Format: DRM Protected ePub Vendor: Tyndale House Publishers, Inc. Publication Date: 2011
ISBN-13: 9781414365855 Availability: In Stock
Chai Ling, a prominent student leader at the Tiananmen Square massacre, tells her story in her autobiography, A Heart for Freedom: The Remarkable Journey of a Young Dissident, Her Daring Escape, and Her Quest to Free Chinas Daughters. The book takes readers through Chai Lings life, the Tiananmen Square massacre, and beyond. In the front of the book, she sets a precedent of hope, quoting Psalm 84:6: When they walk through the Valley of Weeping, it will become a place of refreshing springs. The autumn rains will clothe it with blessings (NLT). Chai Ling recounts, as a participant, both the Tiananmen Square massacre and its aftermath. She also describes converting to Christianity and starting her organizations, Jenzabar, Inc. and All Girls Allowed.
The book has seven parts that detail the different phases of Chai Lings life. Chai Ling grew up with military parents, two siblings, and her grandmother in Rizhao in the late 1900s. She became a key student leader in the Tiananmen Square massacre while attending Beijing University. After the massacre, she and her husband fled China for the United States. She later divorced and graduated from two Ivy League universities. At Jenzabar, Inc., she met her current husband, Bob Maginn. In addition to leading the students in Tiananmen Square from April to June 1989, she earned a BA in psychology from Beijing University, an MPA in Public Affairs and International Relations from Princeton University, and an MBA from Harvard Business School. She founded Jenzabar, Inc., an online university portal, and All Girls Allowed, which advocates Chinese womens rights and aims to end Chinas one-child policy.
Chai Ling conveys her desire for Chinas freedom from communism, as well as her own quest for freedom from unnecessary guilt, especially from the guilt of four forced abortions. The abortions were forced because Chinese women are required to have a birth permit to have a baby. Such permits are not given to unmarried women or women under twenty-five; Chai Ling met neither of those criteria. She also describes her battle with survivors guilt after the Tiananmen Square massacre. Chai Ling later realized that she and her fellow students had failed to bring freedom and justice to China (p. 325) because they had relied on human strength instead of Gods strength. She says, God used the Tiananmen events to save me and free me. He used everything that happened afterward so I could see Im completely helpless unless I trust and rely only on him (p. 326).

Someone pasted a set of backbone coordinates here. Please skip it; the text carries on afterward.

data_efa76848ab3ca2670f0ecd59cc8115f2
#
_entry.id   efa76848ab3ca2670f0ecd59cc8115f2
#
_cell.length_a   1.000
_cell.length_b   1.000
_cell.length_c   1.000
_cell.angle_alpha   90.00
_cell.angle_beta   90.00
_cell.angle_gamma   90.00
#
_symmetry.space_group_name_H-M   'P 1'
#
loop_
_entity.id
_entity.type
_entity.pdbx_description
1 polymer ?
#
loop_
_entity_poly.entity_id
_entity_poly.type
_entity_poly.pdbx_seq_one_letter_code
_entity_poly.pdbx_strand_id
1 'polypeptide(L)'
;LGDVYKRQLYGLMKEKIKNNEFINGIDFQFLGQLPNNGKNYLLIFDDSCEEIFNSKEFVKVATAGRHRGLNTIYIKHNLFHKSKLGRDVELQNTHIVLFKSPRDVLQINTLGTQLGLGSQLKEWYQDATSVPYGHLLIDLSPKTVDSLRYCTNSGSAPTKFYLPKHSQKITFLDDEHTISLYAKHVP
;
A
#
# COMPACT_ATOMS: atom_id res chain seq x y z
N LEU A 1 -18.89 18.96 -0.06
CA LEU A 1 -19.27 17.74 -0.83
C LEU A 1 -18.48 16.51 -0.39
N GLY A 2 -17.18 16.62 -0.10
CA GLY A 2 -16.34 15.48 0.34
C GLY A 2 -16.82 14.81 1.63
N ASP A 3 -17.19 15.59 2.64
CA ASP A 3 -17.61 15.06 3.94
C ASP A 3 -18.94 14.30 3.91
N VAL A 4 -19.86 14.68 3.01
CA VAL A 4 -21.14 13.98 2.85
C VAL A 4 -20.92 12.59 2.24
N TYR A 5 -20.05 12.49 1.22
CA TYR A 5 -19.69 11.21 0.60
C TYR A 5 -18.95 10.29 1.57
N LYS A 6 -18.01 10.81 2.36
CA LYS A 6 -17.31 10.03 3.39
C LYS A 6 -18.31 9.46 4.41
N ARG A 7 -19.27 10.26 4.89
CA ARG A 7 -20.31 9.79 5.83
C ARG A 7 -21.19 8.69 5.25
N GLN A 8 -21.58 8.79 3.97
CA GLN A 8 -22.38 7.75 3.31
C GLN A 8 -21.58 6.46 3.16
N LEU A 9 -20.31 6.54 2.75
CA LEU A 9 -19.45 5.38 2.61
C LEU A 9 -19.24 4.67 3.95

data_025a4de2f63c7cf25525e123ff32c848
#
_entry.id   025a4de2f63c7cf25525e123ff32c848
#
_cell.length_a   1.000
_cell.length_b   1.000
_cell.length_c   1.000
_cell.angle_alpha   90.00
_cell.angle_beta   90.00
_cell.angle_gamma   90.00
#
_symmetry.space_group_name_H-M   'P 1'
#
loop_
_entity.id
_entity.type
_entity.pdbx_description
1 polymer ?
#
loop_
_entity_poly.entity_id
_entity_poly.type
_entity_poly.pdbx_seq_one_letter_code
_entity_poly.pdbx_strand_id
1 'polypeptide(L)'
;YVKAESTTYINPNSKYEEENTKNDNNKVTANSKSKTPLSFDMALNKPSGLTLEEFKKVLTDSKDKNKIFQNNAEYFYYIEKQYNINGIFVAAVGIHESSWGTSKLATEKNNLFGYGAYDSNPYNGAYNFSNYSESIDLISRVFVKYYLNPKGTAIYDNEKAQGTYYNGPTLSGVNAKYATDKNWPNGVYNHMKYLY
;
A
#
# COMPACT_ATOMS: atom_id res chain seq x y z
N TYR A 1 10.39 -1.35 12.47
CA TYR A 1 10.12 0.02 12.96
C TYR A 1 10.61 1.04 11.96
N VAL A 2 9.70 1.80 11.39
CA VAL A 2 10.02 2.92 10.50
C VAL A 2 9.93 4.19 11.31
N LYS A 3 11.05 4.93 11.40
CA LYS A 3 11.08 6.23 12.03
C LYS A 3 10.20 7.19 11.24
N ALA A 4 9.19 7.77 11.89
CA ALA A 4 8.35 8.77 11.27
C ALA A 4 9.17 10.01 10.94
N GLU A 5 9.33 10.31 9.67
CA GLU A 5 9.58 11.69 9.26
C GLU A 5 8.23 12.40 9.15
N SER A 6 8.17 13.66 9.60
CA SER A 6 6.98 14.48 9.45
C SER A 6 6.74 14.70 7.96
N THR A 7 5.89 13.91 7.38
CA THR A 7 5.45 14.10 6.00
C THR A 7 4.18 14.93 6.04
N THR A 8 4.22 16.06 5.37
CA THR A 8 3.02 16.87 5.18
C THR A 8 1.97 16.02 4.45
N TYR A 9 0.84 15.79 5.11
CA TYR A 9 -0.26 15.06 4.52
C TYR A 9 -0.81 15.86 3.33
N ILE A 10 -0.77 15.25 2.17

I recommend this book to all who enjoy history, biographies, or both. Chai Ling tells her story well, giving readers a deep, truthful account of her life. Though she did not always know Jesus, Chai Ling now truly lives out Philippians 4:13: For I can do everything through Christ, who strengthens me (NLT). Kelly Helton, www.ChristianBookPreviews.com
A key leader in the 1989 Tiananmen Square protests, Ling has written a candid and compassionate memoir of her years at Beijing University, her rise to leadership in the student movement, her escape and eventual embrace of Christianity. A gifted writer with a passion for justice, she weaves a tantalizing web of childhood and young adult experiences to describe her misgivings about the Communist Party of China; her awakening, with other students, to the writings of Mahatma Gandhi and Martin Luther King Jr.; and her growing sense of empowerment as a woman. Whats especially remarkable about her story is the lack of bitterness toward many in the Communist regime and especially Deng Xiaoping, Chinas leader at the time. This book will be treasured not only by Western China watchers and evangelical Christians who have no doubt embraced Ling as their own, but by anyone interested in how protest movements arise, grow, and work though their internal conflicts. Hers is a tale of human dignity and the imperative to live a life of meaning. (Oct.) Copyright 2011 Reed Business Information.